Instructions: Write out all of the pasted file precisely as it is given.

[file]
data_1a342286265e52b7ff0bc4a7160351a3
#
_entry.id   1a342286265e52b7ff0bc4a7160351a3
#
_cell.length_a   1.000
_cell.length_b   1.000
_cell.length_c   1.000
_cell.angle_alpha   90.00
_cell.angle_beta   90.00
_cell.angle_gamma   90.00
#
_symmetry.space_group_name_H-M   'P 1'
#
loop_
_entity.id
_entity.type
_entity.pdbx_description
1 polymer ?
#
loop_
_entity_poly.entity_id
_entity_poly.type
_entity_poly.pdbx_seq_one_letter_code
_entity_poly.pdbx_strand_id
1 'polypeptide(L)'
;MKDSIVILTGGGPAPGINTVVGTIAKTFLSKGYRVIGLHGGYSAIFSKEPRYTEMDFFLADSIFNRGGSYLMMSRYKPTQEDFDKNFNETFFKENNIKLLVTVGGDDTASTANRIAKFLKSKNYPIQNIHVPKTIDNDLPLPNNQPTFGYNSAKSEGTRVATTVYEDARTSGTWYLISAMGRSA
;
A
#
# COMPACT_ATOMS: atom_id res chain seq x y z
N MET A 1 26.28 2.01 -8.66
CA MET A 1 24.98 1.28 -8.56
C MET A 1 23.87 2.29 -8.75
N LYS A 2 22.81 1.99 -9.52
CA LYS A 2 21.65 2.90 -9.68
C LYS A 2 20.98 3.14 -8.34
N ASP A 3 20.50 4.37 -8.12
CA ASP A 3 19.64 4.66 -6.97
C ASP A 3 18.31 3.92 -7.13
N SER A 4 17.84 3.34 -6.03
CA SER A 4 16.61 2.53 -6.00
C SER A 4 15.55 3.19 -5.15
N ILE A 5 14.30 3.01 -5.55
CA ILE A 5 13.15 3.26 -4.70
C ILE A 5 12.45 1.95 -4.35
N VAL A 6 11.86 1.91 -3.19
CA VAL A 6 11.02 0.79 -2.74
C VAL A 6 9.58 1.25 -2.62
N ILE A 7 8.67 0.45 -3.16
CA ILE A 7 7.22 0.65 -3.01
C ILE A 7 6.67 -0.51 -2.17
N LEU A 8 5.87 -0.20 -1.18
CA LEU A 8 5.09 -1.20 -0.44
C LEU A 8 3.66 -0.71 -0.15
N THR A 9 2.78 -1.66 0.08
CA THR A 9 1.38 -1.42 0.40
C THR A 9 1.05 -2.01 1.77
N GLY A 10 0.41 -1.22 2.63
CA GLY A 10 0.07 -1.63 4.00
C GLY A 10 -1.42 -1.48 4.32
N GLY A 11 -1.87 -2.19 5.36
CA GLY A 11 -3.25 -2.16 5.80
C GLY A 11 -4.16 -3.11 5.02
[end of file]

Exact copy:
data_1a342286265e52b7ff0bc4a7160351a3
#
_entry.id   1a342286265e52b7ff0bc4a7160351a3
#
_cell.length_a   1.000
_cell.length_b   1.000
_cell.length_c   1.000
_cell.angle_alpha   90.00
_cell.angle_beta   90.00
_cell.angle_gamma   90.00
#
_symmetry.space_group_name_H-M   'P 1'
#
loop_
_entity.id
_entity.type
_entity.pdbx_description
1 polymer ?
#
loop_
_entity_poly.entity_id
_entity_poly.type
_entity_poly.pdbx_seq_one_letter_code
_entity_poly.pdbx_strand_id
1 'polypeptide(L)'
;MKDSIVILTGGGPAPGINTVVGTIAKTFLSKGYRVIGLHGGYSAIFSKEPRYTEMDFFLADSIFNRGGSYLMMSRYKPTQEDFDKNFNETFFKENNIKLLVTVGGDDTASTANRIAKFLKSKNYPIQNIHVPKTIDNDLPLPNNQPTFGYNSAKSEGTRVATTVYEDARTSGTWYLISAMGRSA
;
A
#
# COMPACT_ATOMS: atom_id res chain seq x y z
N MET A 1 26.28 2.01 -8.66
CA MET A 1 24.98 1.28 -8.56
C MET A 1 23.87 2.29 -8.75
N LYS A 2 22.81 1.99 -9.52
CA LYS A 2 21.65 2.90 -9.68
C LYS A 2 20.98 3.14 -8.34
N ASP A 3 20.50 4.37 -8.12
CA ASP A 3 19.64 4.66 -6.97
C ASP A 3 18.31 3.92 -7.13
N SER A 4 17.84 3.34 -6.03
CA SER A 4 16.61 2.53 -6.00
C SER A 4 15.55 3.19 -5.15
N ILE A 5 14.30 3.01 -5.55
CA ILE A 5 13.15 3.26 -4.70
C ILE A 5 12.45 1.95 -4.35
N VAL A 6 11.86 1.91 -3.19
CA VAL A 6 11.02 0.79 -2.74
C VAL A 6 9.58 1.25 -2.62
N ILE A 7 8.67 0.45 -3.16
CA ILE A 7 7.22 0.65 -3.01
C ILE A 7 6.67 -0.51 -2.17
N LEU A 8 5.87 -0.20 -1.18
CA LEU A 8 5.09 -1.20 -0.44
C LEU A 8 3.66 -0.71 -0.15
N THR A 9 2.78 -1.66 0.08
CA THR A 9 1.38 -1.42 0.40
C THR A 9 1.05 -2.01 1.77
N GLY A 10 0.41 -1.22 2.63
CA GLY A 10 0.07 -1.63 4.00
C GLY A 10 -1.42 -1.48 4.32
N GLY A 11 -1.87 -2.19 5.36
CA GLY A 11 -3.25 -2.16 5.80
C GLY A 11 -4.16 -3.11 5.02